In 1974 she decided that there weren't enough women in government, so she did something about it – she ran for Congress. Her bumper sticker read, “Put a woman in the House.” She came in sixth out of six contenders.
With a grant from the National Endowment for the Humanities, Dubrovsky conducted an oral history of the Farmingdale farmers and in 1992 published a history of the community in her second book, The Land Was Theirs: Jewish Farmers in the Garden State.
Though she had no background in film and very little funding, she was determined to make a documentary based on her book. Her perseverance paid off in 1993 when PBS broadcast The Land Was Theirs (available from The National Center for Jewish Film).
In 1984 she was awarded a fellowship at the Oxford Centre for Hebrew and Jewish Studies and spent a year there. While in England, a friend introduced her to Greta Burkill, a Russian immigrant who had helped organize Kindertransport convoys that brought thousands of European Jewish children from Nazi Germany to England in the late 1930s.
After finishing The Land Was Theirs, Dubrovsky took on documenting the work of this woman who had stood before Parliament to fight for the right of the Kindertransport children to continue their education past the age of 14, which was when free education ended in England at that time. The culmination was the 2004 publication of Six From Leipzig, an account off six cousins who came on a Kindertransport.
In the late 1970s, she took on the deplorable state of long-term care for the aging and began writing about the subject for The New York Times. Those columns earned her the ire of several nursing home facilities and a lawsuit from one, though she and the Times prevailed.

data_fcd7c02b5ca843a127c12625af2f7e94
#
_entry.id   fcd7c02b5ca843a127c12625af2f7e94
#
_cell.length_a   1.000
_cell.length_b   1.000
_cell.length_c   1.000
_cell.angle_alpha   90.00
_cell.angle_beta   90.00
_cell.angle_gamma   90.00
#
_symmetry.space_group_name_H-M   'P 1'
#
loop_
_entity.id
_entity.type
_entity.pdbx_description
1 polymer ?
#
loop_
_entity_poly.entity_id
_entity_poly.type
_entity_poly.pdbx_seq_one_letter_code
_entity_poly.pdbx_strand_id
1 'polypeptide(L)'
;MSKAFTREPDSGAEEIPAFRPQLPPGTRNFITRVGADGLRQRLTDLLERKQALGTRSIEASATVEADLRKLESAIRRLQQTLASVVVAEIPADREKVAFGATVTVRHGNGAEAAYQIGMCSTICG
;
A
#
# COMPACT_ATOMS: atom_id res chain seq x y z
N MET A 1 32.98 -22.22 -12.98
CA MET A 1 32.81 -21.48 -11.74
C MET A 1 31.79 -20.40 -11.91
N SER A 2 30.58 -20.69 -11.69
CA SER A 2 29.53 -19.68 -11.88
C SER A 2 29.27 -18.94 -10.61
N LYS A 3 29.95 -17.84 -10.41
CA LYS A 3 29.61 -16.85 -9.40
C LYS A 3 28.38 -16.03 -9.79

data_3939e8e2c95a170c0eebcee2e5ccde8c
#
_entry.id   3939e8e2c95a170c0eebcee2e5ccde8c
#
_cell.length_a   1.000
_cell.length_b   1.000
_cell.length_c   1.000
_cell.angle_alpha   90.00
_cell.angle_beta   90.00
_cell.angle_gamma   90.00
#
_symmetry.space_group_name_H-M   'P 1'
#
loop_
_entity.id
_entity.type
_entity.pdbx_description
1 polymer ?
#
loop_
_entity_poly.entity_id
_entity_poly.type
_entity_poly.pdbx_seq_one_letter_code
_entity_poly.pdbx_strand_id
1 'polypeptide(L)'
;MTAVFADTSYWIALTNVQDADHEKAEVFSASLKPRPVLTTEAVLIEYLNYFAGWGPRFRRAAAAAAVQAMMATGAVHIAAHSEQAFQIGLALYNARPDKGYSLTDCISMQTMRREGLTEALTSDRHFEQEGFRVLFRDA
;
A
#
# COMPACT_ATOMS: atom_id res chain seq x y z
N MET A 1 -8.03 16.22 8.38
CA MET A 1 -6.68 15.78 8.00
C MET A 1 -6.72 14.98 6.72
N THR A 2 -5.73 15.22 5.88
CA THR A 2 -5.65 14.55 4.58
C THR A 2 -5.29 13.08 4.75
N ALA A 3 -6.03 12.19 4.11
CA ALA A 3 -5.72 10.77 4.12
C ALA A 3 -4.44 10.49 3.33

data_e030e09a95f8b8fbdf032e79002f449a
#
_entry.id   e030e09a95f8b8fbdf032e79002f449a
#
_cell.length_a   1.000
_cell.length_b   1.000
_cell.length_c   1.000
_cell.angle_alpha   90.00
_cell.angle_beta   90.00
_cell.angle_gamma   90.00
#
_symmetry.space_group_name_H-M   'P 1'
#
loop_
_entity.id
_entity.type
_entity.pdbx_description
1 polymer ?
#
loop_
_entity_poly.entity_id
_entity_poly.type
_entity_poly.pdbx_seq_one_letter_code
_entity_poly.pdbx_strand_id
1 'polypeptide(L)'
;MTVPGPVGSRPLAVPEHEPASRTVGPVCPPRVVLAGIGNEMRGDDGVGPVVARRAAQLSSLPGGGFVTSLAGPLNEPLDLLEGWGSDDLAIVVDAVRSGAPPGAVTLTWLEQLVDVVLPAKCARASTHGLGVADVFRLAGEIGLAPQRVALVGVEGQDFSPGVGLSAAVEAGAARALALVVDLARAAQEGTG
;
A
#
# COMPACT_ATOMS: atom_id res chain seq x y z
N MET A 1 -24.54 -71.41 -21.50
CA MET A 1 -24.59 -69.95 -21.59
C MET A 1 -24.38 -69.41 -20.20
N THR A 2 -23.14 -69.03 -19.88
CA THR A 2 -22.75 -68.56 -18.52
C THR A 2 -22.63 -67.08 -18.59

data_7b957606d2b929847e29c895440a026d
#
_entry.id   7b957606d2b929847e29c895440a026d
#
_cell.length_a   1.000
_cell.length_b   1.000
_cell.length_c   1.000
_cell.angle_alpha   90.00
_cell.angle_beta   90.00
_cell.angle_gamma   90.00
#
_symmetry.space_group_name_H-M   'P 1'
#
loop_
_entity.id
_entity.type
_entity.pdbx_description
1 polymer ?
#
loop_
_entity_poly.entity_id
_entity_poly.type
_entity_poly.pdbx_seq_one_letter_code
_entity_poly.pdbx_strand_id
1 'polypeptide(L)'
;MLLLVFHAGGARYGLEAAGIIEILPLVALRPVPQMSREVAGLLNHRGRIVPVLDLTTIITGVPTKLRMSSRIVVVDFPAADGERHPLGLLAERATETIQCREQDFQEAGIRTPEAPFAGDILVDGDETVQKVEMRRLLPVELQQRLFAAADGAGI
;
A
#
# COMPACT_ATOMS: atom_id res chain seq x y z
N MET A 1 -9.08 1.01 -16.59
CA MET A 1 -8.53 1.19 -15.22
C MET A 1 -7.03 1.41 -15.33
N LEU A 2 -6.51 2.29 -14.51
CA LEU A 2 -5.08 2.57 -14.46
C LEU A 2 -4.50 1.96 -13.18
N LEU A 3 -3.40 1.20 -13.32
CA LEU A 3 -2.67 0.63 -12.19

In an article published in 1980, she described a visit with her stepmother Hilda, who was in a nursing home suffering from dementia. “You let go of memory, and you forget. What else is there to do?” Hilda says. “There was no way for me to respond. I took a crumpled envelope out of my purse and wrote her words on it. At some future time, I, too, may have to let go of memory,” Dubrovsky wrote in a haunting foreshadowing of her own struggle with Alzheimer’s disease.
Toward the end of her work on Six From Leipzig, she began having problems. She noticed that she would duplicate paragraphs without realizing it. She fought through the confusion of early Alzheimer's disease to finish the book.
In 2007, she moved her to Rogerson House, an Alzheimer’s facility in Massachusetts. During her first year there, she kept a journal. Because she adamantly refused to believe that she had Alzheimer's disease, she couldn't explain why she was having memory problems. So she wrote in her journal to try to find an answer. “Sometimes I think that I only have memories and no more original thoughts.,” she wrote. Nor are the memories always welcome. I cannot separate the bad from the good—the painful from the delightful. … Approaching the end, I do not feel wiser, nor do I feel at all contented. I am determined not to 'go gently into that good night,' but to 'rage, rage against the fading of the light.'”
Gertrude Dubrovsky died on October 13, 2012.
Adapted from obituary in Princeton Town Topics and eulogy by Ben Dubrovsky.